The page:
Enabling products to be used in less energy intensive ways can be an important way to reduce a company’s global impact. LCA encourages resource and energy efficiency across an entire life-cycle which is sometimes referred to as ‘cradle-to-grave’ thinking. However there is now a move to look at life-cycles from a ‘cradle-to-cradle’ perspective i.e. what happens to a product after it is disposed of and how could it be used to create new products. This idea of today’s waste being designed to be tomorrow’s resource is becoming more popularly known as the Circular Economy. Work in this area is currently focused on environmental resource efficiency and the economy. However it is important to remember that sustainable development requires a strong social/human element. Fortunately most of the related high-level principles can be applied across social, environmental, and economic resources.


The Triple-Bottom-Line

Triple-Bottom-Line accounting is a technique which is used to help businesses think more broadly about long-term success. Rather than focusing exclusively on financial measures – the traditional bottom line – it also takes into account impact on people and the planet. As such, Triple-Bottom-Line accounting records and reports on an organisation’s impact on Environmental, Social, and Economic resources. This simple framework can be a useful tool to help managers begin to consider if a business decision is likely to strengthen or weaken each bottom line. A consolidated view of all such decisions across an organisation can then act as a useful indicator of the organisation’s long-term sustainability. Taken further, the approach can be used to capture how the activities of an organisation impact on various stakeholders in-terms of changes to their TBL account. In its simplest form this could show what social, environmental or economic resources have been lost or gained during an activity or transaction.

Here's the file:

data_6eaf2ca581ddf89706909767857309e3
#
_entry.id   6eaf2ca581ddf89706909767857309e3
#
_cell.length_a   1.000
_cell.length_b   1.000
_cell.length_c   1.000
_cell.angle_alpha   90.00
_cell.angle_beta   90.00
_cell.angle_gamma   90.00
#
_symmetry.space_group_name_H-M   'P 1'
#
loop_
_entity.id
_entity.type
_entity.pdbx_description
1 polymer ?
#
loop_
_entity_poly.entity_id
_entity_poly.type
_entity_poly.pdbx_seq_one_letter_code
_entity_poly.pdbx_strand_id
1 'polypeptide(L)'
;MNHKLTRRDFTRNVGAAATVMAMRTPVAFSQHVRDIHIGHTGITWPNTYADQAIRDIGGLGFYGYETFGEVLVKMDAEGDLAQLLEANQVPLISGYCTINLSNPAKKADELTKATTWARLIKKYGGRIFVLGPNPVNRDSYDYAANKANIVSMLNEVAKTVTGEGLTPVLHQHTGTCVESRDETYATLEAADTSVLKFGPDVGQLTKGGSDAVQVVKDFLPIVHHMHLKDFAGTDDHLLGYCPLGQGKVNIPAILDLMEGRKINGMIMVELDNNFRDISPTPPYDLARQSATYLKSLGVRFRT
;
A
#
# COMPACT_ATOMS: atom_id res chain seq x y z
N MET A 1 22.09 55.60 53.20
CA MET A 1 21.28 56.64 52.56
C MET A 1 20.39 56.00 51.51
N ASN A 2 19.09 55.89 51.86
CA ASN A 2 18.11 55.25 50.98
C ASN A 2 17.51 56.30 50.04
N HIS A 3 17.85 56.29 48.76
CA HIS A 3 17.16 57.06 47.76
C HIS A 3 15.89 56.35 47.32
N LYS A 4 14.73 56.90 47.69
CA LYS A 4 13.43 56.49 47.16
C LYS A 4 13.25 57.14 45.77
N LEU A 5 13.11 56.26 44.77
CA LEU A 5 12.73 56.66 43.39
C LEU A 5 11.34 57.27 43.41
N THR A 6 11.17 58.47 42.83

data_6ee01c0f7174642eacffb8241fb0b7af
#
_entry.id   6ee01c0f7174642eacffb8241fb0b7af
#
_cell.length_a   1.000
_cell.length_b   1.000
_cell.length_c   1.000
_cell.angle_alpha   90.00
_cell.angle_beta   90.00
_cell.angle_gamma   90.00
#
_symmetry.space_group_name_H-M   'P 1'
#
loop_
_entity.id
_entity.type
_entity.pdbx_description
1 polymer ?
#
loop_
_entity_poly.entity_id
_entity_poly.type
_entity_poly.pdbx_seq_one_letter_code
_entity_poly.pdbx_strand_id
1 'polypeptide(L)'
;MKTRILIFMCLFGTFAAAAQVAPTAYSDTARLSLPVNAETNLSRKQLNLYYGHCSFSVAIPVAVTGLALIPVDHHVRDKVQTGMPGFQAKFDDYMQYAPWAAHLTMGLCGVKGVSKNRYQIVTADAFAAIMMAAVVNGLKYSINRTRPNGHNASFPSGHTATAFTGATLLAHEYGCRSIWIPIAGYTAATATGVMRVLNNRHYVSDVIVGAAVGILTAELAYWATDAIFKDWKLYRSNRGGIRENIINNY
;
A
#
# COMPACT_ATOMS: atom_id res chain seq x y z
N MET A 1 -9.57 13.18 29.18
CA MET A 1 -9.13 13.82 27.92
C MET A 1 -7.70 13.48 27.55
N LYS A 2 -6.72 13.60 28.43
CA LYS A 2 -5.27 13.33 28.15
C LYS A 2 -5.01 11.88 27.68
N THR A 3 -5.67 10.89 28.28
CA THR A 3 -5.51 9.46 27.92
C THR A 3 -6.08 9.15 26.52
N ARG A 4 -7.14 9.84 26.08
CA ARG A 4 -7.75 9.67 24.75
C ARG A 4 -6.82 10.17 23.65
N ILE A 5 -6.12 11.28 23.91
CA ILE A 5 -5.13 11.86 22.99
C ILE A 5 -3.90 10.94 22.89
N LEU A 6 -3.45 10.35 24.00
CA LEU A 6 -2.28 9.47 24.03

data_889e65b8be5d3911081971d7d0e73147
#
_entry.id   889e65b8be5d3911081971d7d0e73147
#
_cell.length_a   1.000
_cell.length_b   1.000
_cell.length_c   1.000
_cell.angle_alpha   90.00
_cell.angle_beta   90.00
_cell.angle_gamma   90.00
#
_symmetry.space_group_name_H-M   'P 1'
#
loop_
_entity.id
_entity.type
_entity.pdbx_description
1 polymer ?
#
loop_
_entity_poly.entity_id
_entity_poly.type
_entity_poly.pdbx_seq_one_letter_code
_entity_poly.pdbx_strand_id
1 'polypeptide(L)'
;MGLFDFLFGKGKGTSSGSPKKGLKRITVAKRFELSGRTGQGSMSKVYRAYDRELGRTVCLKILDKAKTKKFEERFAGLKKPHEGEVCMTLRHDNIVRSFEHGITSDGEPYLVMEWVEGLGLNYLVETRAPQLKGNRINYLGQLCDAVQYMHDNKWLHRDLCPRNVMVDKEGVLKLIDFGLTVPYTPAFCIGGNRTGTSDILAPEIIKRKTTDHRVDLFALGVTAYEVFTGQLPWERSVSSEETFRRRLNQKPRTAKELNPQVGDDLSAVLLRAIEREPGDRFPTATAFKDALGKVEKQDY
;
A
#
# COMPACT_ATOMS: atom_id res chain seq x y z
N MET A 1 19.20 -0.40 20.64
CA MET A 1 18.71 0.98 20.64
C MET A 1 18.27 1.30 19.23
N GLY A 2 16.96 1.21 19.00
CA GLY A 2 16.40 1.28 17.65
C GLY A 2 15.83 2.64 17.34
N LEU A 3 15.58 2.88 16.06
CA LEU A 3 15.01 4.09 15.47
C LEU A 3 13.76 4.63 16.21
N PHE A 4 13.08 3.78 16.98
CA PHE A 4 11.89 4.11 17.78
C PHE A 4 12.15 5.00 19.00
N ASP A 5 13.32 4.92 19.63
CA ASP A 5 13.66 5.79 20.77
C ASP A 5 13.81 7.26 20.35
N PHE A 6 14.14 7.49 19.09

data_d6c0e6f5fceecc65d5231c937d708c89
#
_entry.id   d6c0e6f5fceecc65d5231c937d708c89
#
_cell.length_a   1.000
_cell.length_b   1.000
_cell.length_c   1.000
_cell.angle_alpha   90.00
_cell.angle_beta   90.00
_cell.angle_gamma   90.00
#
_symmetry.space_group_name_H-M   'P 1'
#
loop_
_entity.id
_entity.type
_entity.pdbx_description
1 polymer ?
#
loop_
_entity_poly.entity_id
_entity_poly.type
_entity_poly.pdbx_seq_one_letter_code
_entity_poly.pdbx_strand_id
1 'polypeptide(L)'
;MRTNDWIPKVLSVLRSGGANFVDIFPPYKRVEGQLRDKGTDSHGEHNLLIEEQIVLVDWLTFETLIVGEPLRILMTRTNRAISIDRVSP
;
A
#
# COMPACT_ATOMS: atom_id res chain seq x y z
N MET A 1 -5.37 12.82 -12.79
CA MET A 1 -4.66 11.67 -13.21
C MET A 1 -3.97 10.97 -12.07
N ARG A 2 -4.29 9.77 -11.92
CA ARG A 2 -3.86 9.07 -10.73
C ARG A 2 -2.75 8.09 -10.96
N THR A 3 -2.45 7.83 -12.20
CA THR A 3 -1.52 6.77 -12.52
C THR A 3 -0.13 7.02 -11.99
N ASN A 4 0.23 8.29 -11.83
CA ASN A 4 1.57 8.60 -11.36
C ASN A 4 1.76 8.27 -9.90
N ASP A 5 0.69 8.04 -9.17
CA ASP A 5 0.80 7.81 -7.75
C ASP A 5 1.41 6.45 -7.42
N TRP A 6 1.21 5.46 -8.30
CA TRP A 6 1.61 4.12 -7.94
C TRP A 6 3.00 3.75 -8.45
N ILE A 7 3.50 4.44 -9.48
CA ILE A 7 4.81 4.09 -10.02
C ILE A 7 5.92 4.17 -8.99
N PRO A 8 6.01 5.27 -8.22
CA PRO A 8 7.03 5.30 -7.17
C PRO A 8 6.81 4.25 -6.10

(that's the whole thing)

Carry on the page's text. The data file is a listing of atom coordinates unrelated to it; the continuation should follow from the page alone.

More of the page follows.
Reputational risk

It should be noted that the approach to corporate sustainability above is very pragmatic and survival-based rather than an ethical or moral stance. The moral case is also compelling and companies that are blind to this also risk severe reputational damage.